The first wave of legal challenges to same-sex parents came during the so-called "lesbian baby boom" in the 1980s [source: Gottleib]. Women who came out after being in heterosexual marriages and having children with heterosexual partners frequently encountered roadblocks in the court during subsequent custody battles. Today, though legal obstacles are still an issue, lesbians are more likely to have children than gay males, because the hurdles to gay men becoming fathers -- adoption, foster care and surrogacy -- remain higher by virtue of their biological sex. Out of legal and social lesbian mothering debates have come the contention that, in order to thrive, a child needs both a mother and a father.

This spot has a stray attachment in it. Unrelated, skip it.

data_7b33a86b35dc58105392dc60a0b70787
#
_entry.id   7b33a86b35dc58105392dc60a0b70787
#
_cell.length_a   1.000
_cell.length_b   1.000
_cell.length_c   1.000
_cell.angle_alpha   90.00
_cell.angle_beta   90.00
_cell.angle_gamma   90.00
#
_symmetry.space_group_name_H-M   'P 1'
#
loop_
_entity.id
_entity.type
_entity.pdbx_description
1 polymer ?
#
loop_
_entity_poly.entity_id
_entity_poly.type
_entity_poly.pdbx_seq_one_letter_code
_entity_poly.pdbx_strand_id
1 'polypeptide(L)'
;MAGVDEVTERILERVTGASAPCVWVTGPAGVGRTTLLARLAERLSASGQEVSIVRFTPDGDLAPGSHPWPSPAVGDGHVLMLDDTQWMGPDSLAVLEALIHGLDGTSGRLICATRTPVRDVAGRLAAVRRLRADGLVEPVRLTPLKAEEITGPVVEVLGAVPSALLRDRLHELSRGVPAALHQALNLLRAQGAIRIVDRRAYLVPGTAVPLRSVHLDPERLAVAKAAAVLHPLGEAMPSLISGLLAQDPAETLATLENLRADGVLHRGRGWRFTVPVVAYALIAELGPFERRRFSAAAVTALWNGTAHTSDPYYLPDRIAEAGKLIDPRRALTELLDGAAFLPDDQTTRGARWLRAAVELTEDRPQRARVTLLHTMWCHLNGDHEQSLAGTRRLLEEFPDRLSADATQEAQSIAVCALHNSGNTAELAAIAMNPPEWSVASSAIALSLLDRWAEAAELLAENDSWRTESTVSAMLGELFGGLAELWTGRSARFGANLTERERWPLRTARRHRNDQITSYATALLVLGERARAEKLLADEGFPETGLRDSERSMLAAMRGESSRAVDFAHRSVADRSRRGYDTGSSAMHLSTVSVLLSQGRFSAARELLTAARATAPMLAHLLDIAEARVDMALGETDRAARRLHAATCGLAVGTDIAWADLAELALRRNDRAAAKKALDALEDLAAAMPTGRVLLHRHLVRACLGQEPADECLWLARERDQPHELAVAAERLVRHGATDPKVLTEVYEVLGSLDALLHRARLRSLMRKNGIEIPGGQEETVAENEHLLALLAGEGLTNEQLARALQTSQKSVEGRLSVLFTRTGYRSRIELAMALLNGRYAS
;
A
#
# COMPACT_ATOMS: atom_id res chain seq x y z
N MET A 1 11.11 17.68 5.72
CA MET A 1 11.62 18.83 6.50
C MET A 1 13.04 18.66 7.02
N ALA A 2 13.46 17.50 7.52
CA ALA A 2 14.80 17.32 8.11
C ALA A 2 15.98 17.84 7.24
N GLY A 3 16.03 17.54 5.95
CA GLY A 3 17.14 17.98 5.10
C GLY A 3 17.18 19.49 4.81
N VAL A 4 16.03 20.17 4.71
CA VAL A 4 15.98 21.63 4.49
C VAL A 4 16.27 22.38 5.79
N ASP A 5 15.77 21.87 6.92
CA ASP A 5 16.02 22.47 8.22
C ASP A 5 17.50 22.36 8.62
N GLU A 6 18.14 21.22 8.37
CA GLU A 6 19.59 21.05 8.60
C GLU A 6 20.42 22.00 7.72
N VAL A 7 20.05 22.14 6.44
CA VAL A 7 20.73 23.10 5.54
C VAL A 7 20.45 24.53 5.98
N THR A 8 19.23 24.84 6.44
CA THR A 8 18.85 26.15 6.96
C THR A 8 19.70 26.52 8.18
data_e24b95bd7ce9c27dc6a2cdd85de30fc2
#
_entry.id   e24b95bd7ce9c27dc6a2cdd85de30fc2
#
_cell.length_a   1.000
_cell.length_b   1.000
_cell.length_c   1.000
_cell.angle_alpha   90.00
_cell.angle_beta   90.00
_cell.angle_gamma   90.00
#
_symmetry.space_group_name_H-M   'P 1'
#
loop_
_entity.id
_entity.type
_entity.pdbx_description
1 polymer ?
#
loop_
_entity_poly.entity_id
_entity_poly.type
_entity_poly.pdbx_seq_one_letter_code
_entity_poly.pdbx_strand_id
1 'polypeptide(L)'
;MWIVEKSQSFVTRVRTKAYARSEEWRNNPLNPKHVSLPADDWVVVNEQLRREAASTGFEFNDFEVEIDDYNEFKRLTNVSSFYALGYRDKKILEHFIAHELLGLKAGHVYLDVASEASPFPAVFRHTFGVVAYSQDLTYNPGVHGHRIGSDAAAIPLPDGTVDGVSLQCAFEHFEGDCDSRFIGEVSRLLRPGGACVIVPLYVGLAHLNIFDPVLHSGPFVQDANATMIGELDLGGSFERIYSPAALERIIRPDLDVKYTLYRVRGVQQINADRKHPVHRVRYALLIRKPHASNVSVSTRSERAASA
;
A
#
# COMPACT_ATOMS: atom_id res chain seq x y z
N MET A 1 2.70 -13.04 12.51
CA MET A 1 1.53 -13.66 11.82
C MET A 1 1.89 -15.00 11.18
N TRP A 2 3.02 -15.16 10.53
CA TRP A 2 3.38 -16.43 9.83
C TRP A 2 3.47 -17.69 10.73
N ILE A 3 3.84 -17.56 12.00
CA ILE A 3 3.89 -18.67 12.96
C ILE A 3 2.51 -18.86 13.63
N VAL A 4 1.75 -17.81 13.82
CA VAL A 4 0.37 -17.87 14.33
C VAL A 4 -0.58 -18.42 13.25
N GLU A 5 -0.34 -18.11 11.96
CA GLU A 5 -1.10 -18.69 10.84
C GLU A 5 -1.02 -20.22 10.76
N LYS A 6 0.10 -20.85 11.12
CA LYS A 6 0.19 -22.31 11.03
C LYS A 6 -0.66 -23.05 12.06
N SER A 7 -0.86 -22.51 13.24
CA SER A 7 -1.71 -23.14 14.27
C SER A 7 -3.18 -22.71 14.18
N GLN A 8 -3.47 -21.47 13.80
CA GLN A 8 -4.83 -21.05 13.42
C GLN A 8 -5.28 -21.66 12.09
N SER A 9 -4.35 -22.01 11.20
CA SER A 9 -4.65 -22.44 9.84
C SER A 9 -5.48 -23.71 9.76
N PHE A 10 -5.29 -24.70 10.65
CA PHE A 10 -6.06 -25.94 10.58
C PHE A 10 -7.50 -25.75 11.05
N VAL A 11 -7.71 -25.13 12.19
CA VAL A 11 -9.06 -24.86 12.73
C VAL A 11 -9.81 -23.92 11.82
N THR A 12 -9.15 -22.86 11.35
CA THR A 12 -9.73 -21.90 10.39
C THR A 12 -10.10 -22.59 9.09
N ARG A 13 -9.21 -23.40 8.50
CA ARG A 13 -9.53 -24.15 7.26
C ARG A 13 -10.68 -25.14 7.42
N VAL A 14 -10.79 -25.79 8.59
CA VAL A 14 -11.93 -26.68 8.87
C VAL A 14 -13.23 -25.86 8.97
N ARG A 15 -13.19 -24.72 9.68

In heterosexual household contexts, studies have linked the absence of dads to higher rates of delinquency, drug abuse and lower educational attainment [source: National Center for Fathering]. But as New York University sociologist Judith Stacey pointed out in her 2010 study on gender and parenting, conflating single motherhood with lesbian motherhood is inaccurate. As the American Psychological Association has similarly stated, Stacey's meta analysis of 33 studies found that parental gender had little bearing on kids' well-being. The most influential variables were resources and childcare commitment, and those hold even greater sway than the number of parents in a home [source: Pappas]. In other words, two invested parents are the best case scenario, but even one involved parent is better than a detached couple -- no matter their sexual orientation.